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Nathan Eovaldi does it again as Rangers survive nail-biter to force Game 7

Just like the first two games at Minute Maid Park, Texas got great starting pitching and just enough offense — and now this ALCS is headed for a mammoth Game 7 on Monday night.

Nathan Eovaldi of the Texas Rangers pitches during Game 6 of the ALCS between the Texas Rangers and the Houston Astros at Minute Maid Park on Sunday, October 22, 2023 in Houston, Texas. Photo by Alex Bierens de Haan/MLB Photos via Getty Images

One look at the box score might suggest that the Texas Rangers cruised to an easy win over the Houston Astros in Game 6 of the ALCS. But don’t be fooled: That was quite possible the most stressful 9-2 final in the history of baseball, one that had Texas fighting for its life in the late innings and very nearly watching its season going up in smoke. In the end, though, Bruce Bochy and Co. won’t much care if it wasn’t pretty; all they care about is that they’ve got one more game on the schedule, a Game 7 rivalry showdown at Minute Maid Park with a spot in the World Series on the line.

The Rangers earned their two wins in this series with a simple formula: great starting pitching, just enough offense and a bullpen that slammed the door. Back in Houston with their backs against the wall, they ran the same thing back — in large part thanks to Big Game Nate Eovaldi, delivering again when the chips were down.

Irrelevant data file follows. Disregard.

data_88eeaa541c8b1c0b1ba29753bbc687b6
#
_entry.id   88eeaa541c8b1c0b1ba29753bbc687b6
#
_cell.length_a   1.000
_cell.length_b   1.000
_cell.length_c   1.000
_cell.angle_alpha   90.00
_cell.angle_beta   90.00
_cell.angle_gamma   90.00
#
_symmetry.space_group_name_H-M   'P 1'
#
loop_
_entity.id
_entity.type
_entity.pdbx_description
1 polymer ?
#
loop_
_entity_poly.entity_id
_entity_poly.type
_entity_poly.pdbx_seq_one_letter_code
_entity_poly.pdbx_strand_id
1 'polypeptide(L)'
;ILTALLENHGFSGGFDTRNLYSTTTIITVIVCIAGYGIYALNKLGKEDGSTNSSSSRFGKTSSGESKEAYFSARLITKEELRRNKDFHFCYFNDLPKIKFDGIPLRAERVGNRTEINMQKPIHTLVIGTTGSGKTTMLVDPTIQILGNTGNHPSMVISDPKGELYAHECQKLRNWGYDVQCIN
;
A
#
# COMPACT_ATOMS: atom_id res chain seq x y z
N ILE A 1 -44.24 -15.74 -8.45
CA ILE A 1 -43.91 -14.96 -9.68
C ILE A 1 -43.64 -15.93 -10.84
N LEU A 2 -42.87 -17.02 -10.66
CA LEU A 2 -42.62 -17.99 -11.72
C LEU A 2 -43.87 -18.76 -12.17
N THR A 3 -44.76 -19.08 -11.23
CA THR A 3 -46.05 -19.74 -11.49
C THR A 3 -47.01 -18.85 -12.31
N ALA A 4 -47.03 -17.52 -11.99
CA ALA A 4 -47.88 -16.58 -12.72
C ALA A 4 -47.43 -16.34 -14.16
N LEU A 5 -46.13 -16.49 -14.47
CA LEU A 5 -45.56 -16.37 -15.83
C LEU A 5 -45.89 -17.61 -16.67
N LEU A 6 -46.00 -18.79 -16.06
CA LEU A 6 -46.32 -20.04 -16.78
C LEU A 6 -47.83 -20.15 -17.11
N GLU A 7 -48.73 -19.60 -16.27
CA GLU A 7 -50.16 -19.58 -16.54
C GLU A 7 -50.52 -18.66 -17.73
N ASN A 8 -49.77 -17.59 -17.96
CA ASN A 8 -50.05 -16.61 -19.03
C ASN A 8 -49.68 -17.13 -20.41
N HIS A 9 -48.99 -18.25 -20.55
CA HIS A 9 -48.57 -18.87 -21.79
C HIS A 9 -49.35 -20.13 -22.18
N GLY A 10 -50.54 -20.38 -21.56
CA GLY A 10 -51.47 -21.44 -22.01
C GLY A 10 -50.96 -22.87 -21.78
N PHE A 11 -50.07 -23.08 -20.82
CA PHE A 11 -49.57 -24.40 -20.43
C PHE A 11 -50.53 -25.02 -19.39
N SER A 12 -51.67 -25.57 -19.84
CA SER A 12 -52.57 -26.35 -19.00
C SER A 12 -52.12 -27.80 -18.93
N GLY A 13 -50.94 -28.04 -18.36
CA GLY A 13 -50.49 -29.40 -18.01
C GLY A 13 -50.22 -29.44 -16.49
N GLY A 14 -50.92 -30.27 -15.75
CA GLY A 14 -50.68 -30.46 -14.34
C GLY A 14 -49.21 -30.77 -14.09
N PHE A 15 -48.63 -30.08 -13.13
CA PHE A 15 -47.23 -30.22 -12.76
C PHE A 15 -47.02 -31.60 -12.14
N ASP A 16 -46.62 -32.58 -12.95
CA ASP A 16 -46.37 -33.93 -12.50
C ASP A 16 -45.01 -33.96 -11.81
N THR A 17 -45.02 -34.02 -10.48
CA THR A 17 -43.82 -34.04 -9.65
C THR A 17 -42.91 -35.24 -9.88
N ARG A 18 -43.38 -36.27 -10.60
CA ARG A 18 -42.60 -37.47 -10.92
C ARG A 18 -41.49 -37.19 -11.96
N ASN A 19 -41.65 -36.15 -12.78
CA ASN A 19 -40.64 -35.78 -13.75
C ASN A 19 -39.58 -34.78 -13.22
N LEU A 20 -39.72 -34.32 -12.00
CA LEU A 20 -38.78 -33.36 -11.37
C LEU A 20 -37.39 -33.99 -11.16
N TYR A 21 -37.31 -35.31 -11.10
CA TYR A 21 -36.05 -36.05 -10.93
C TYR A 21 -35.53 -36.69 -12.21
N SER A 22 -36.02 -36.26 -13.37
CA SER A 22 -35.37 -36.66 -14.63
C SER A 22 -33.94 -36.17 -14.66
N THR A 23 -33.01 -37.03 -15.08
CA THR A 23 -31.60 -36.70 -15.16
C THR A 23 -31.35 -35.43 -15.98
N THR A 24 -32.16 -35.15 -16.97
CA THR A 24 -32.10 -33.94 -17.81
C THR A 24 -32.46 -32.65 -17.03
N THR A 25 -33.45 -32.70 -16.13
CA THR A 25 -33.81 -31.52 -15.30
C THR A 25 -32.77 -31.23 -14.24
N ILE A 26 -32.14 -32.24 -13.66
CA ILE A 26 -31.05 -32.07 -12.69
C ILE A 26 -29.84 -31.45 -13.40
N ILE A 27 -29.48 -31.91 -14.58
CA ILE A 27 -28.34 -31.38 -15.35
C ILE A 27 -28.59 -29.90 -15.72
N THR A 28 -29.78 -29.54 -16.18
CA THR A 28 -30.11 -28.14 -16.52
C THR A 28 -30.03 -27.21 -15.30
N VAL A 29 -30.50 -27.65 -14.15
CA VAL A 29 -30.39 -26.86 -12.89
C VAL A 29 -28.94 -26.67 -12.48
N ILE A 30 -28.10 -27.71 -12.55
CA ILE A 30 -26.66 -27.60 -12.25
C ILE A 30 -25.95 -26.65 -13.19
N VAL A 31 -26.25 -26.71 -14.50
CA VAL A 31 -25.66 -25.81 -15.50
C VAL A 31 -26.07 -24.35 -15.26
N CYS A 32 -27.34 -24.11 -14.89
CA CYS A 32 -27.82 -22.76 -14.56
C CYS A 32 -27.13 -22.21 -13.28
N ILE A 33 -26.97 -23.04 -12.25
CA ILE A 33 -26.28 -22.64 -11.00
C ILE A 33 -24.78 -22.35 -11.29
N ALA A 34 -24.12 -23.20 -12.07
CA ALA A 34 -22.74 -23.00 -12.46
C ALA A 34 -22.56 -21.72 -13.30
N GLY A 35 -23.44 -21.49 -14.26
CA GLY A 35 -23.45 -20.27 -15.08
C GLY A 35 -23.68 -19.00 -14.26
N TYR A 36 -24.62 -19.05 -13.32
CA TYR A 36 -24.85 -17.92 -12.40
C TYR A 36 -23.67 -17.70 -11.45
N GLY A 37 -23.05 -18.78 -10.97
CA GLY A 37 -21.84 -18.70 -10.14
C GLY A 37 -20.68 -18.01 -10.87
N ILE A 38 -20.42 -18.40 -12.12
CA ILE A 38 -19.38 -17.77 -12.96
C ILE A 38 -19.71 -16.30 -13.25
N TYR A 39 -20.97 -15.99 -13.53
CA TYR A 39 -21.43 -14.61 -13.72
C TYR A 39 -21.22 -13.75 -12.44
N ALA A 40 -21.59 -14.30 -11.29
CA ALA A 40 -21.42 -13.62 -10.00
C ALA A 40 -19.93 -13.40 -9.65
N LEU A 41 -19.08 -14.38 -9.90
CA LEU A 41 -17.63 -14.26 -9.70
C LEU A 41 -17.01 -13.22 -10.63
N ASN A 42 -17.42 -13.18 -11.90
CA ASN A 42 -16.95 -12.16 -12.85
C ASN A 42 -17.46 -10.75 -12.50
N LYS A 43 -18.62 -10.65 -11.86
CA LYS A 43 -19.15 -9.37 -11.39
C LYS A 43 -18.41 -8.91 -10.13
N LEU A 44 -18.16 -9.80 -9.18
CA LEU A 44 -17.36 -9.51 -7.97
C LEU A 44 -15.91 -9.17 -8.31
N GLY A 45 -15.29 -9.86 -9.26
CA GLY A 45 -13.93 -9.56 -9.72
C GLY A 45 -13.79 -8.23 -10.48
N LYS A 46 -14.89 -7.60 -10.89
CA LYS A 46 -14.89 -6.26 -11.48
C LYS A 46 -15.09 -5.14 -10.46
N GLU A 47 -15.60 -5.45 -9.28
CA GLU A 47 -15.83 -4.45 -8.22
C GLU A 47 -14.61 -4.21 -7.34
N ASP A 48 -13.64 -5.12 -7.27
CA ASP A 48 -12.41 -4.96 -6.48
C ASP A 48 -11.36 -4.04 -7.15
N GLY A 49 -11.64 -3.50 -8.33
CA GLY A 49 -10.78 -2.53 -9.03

Eovaldi wasn’t quite as overwhelming as he was during his nine-strikeout performance in Game 2, but he was just about as good. After giving up three runs on five hits over six innings last week, the righty ... gave up three runs on five hits over 6.1 innings on Sunday night, once again filling the zone with strikes while avoiding mistakes over the heart of the plate. Yordan Alvarez got Houston on the board early, continuing his dominance of Eovaldi — seriously, he has 10 hits in 14 at-bats against him — with an RBI single in the bottom of the first.

Eovaldi kept battling though, retiring 14 of the next 16 batters he faced — and allowing the Rangers offense to go to work. They didn’t knock Framber Valdez around as much as they did the first time they faced him in this series, but they made sure to do maximum damage whenever the lefty made a mistake. Valdez has struggled all postseason — all second half, really — with his sinker, leaving the pitch up far too often. He was far sharper overall in Game 6, but his misses really came back to haunt him — first on a solo homer from Mitch Garver that tied things up in the second:

And then on a go-ahead two-run homer from Jonah Heim in the fourth that barely got past the glove of a leaping Kyle Tucker:

Once Heim’s home run put Texas in front, you got the feeling it would be up to Eovaldi to make the lead hold up. He did just that for a while, but he began to crack a bit in the sixth: Base hits by Alvarez and Jose Abreu put the first two men on, and a sac fly from Mauricio Dubon pushed across a run to cut the Rangers’ lead to 3-2. Desperate to avoid exposing his bullpen, Bochy tried to let Eovaldi get through the seventh, but a one-out single from Jose Altuve forced his hand — and kicked off a white-knuckle half-hour for fans on both sides.

Josh Sborz has been just about the only Texas reliever to avoid a blowup at some point in this series, and he did the job once again here, inducing a double play from Michael Brantley to end the inning and avoid bringing up Alex Bregman, Alvarez and Abreu with a chance to tie the game.